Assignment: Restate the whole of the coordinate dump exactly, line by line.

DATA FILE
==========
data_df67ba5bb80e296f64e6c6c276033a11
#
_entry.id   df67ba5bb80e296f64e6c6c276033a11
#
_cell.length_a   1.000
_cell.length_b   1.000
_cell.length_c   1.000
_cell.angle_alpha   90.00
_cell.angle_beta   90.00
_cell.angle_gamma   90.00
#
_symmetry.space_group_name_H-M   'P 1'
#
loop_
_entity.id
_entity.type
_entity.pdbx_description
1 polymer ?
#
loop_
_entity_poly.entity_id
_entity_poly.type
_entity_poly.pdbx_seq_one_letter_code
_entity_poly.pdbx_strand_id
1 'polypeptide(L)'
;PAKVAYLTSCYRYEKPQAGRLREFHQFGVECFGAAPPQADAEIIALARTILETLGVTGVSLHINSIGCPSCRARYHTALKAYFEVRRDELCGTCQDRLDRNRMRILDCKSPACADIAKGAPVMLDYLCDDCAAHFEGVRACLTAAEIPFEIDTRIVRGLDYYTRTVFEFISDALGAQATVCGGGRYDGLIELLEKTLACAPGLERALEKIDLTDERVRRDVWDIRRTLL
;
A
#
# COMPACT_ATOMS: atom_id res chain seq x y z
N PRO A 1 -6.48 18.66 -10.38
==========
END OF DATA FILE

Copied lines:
data_df67ba5bb80e296f64e6c6c276033a11
#
_entry.id   df67ba5bb80e296f64e6c6c276033a11
#
_cell.length_a   1.000
_cell.length_b   1.000
_cell.length_c   1.000
_cell.angle_alpha   90.00
_cell.angle_beta   90.00
_cell.angle_gamma   90.00
#
_symmetry.space_group_name_H-M   'P 1'
#
loop_
_entity.id
_entity.type
_entity.pdbx_description
1 polymer ?
#
loop_
_entity_poly.entity_id
_entity_poly.type
_entity_poly.pdbx_seq_one_letter_code
_entity_poly.pdbx_strand_id
1 'polypeptide(L)'
;PAKVAYLTSCYRYEKPQAGRLREFHQFGVECFGAAPPQADAEIIALARTILETLGVTGVSLHINSIGCPSCRARYHTALKAYFEVRRDELCGTCQDRLDRNRMRILDCKSPACADIAKGAPVMLDYLCDDCAAHFEGVRACLTAAEIPFEIDTRIVRGLDYYTRTVFEFISDALGAQATVCGGGRYDGLIELLEKTLACAPGLERALEKIDLTDERVRRDVWDIRRTLL
;
A
#
# COMPACT_ATOMS: atom_id res chain seq x y z
N PRO A 1 -6.48 18.66 -10.38